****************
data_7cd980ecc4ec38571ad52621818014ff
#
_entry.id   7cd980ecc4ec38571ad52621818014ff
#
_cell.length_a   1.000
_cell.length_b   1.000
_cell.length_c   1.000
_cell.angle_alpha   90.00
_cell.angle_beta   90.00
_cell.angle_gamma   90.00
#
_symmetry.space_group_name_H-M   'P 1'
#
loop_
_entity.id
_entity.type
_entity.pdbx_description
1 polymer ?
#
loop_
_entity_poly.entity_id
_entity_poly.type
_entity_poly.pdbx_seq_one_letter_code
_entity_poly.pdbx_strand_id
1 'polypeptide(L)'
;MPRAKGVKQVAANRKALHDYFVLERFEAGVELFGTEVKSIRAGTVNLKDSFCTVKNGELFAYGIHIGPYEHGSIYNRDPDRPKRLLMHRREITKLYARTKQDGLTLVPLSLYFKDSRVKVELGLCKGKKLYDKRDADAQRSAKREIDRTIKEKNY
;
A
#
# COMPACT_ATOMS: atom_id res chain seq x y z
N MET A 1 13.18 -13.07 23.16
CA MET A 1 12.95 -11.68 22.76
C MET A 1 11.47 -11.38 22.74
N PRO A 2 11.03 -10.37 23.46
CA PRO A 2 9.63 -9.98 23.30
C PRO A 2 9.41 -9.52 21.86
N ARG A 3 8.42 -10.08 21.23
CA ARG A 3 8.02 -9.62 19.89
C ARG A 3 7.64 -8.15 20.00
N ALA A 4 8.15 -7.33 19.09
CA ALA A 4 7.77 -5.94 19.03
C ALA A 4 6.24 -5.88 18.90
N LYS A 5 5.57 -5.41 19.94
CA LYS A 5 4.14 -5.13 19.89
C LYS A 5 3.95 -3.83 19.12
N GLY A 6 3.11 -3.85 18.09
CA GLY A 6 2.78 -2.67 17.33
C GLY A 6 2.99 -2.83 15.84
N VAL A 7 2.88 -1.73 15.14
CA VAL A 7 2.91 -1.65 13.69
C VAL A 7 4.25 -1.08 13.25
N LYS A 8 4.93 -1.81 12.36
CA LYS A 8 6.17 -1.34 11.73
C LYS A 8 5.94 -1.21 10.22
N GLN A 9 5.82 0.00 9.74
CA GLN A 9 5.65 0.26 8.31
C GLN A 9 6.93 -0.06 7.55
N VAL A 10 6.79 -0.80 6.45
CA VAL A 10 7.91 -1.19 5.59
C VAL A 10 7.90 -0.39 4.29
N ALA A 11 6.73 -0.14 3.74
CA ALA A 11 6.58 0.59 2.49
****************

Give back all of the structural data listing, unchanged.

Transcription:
data_7cd980ecc4ec38571ad52621818014ff
#
_entry.id   7cd980ecc4ec38571ad52621818014ff
#
_cell.length_a   1.000
_cell.length_b   1.000
_cell.length_c   1.000
_cell.angle_alpha   90.00
_cell.angle_beta   90.00
_cell.angle_gamma   90.00
#
_symmetry.space_group_name_H-M   'P 1'
#
loop_
_entity.id
_entity.type
_entity.pdbx_description
1 polymer ?
#
loop_
_entity_poly.entity_id
_entity_poly.type
_entity_poly.pdbx_seq_one_letter_code
_entity_poly.pdbx_strand_id
1 'polypeptide(L)'
;MPRAKGVKQVAANRKALHDYFVLERFEAGVELFGTEVKSIRAGTVNLKDSFCTVKNGELFAYGIHIGPYEHGSIYNRDPDRPKRLLMHRREITKLYARTKQDGLTLVPLSLYFKDSRVKVELGLCKGKKLYDKRDADAQRSAKREIDRTIKEKNY
;
A
#
# COMPACT_ATOMS: atom_id res chain seq x y z
N MET A 1 13.18 -13.07 23.16
CA MET A 1 12.95 -11.68 22.76
C MET A 1 11.47 -11.38 22.74
N PRO A 2 11.03 -10.37 23.46
CA PRO A 2 9.63 -9.98 23.30
C PRO A 2 9.41 -9.52 21.86
N ARG A 3 8.42 -10.08 21.23
CA ARG A 3 8.02 -9.62 19.89
C ARG A 3 7.64 -8.15 20.00
N ALA A 4 8.15 -7.33 19.09
CA ALA A 4 7.77 -5.94 19.03
C ALA A 4 6.24 -5.88 18.90
N LYS A 5 5.57 -5.41 19.94
CA LYS A 5 4.14 -5.13 19.89
C LYS A 5 3.95 -3.83 19.12
N GLY A 6 3.11 -3.85 18.09
CA GLY A 6 2.78 -2.67 17.33
C GLY A 6 2.99 -2.83 15.84
N VAL A 7 2.88 -1.73 15.14
CA VAL A 7 2.91 -1.65 13.69
C VAL A 7 4.25 -1.08 13.25
N LYS A 8 4.93 -1.81 12.36
CA LYS A 8 6.17 -1.34 11.73
C LYS A 8 5.94 -1.21 10.22
N GLN A 9 5.82 0.00 9.74
CA GLN A 9 5.65 0.26 8.31
C GLN A 9 6.93 -0.06 7.55
N VAL A 10 6.79 -0.80 6.45
CA VAL A 10 7.91 -1.19 5.59
C VAL A 10 7.90 -0.39 4.29
N ALA A 11 6.73 -0.14 3.74
CA ALA A 11 6.58 0.59 2.49